Lessons learned in 2009: Social media is not a fad


How did social media reshape the publishing industry in 2009? Let us count three ground-shifting ways:

  • Live blogging, Facebook updates, Twitter tweets and YouTube videos dominated Barack Obama’s inauguration in January. Mainstream media not only covered this social media activity as news, but participated in it as well.
  • News of the dramatic US Airways’ plane landing on the Hudson River broke first on social media sites. Photos included.
  • Social media sites became the primary source of information about citizen protests in Iran following the country’s disputed presidential elections in June, after the government banned foreign media from reporting on the protest movement. At its peak, Twitter reported 221,744 tweets mentioning Iran in a single hour, and the Obama administration asked Twitter to postpone a scheduled maintenance shutdown so users in Iran would not be cut off, ajc.com reported.

There were plenty of other stats to demonstrate the power and reach of social media. From the Socialnomics blog:

  • The second-largest search engine in the world is YouTube. Source: TGDaily
  • 25% of search results for the World’s Top 20 largest brands are links to user-generated content. Source: MarketingVox and Nielsen BuzzMetrics
  • More than 1.5 million pieces of content (Web links, news stories, blog posts, notes, photos, etc.) are shared on Facebook – every day. Source: Facebook
  • 80% of companies use LinkedIn as a primary tool to find employees. Source: Jobvite Social Recruitment Survey 
  • The fastest growing segment on Facebook is 55-65 year-old females. Source: Inside Facebook Blog
  • This year, Boston College stopped distributing e-mail addresses to incoming freshmen – Gen Y thinks email is assé. Source: Metro Newspaper

How did media companies adjust to their sea change? Many editors and reporters, naturally, created their own accounts and joined the virtual conversations taking place. Some found a rich new way to develop sources. At Health.com, a team of 11 staffers began posting updates, tips and links to relevant content – and increased their “followers” by nearly 2,600% in just three months.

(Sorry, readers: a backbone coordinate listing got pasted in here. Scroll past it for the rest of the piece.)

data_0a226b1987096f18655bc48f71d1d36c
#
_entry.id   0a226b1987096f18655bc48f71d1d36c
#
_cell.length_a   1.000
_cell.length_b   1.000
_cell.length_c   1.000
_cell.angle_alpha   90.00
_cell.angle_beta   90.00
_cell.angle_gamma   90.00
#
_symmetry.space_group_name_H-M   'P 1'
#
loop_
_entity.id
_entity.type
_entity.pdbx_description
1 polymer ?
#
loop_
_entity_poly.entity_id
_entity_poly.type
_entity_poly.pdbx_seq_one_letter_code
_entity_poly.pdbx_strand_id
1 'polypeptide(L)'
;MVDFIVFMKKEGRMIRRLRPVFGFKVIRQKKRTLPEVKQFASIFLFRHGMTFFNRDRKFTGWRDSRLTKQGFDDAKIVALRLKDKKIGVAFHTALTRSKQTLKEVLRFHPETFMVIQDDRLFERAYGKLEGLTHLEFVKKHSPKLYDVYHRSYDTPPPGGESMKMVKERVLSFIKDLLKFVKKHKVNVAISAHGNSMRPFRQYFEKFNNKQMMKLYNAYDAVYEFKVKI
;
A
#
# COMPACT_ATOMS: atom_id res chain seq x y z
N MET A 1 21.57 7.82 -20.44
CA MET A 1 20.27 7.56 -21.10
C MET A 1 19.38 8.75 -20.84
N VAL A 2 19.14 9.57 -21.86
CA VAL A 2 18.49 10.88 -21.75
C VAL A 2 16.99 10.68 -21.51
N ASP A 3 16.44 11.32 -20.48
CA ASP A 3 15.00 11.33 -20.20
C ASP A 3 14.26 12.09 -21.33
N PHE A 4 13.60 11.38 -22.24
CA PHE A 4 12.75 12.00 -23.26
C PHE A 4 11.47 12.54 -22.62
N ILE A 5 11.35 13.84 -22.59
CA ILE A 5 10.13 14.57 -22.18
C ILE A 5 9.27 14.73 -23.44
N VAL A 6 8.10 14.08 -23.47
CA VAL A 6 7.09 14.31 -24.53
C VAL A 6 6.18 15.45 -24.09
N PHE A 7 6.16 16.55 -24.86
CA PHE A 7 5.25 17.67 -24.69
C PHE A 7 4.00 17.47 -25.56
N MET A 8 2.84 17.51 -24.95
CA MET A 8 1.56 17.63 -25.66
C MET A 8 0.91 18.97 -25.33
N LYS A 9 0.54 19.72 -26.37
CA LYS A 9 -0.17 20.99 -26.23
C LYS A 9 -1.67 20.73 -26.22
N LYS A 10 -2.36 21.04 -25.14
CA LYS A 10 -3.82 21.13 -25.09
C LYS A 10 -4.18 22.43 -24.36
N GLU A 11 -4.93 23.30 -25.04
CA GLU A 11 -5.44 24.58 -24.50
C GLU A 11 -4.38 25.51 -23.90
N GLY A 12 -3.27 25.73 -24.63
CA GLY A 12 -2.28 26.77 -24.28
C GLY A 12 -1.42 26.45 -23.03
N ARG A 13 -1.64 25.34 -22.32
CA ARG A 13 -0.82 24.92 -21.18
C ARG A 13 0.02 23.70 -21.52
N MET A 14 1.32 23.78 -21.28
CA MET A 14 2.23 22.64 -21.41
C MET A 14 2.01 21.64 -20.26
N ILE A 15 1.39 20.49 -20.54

Acknowledging the growing influence of social media on the very nature of journalism, more publications formalized their social media efforts. National Geographic, the New York Times, the Austin-American Statesman, and BBC News all filled new editorial or executive positions to manage social media efforts. 

Publications also sought to develop more formal guidelines for writers and other staffers participating on social networks. The Washington Post, for example, caused a stir in September when it released a new policy that some critics saw as overly restrictive of staffers’ use of social media.

Social media’s impact on journalism extended beyond coverage of breaking news. Bnet’s David Weir speculated that Twitter could transform financial journalism, for example.

Twitter will provide a serious challenge to Yahoo Finance and other business media as the discussion forum of choice for real-time information about stocks and other financial investments,” Weir wrote. “This is critical from a business perspective, because financial journalism is one of the few types people will pay for online.”

While media companies and marketers acknowledged the benefits of social media as a way to engage – and even learn from – consumers and potential customers, they continue to look for more tangible metrics to demonstrate its business value. At an annual gathering of media and technology bigwigs in Sun Valley, there was plenty of talk about the impact of social media, but plenty of trepidation about investing in companies like Twitter and Facebook that have no discernible revenue model.

They may be getting closer. This week, paidContent reported that Huffington Post “has started offering placements to advertisers directly within articles’ comments sections and will include paid messages among the live Twitter feeds it features on its site.” 


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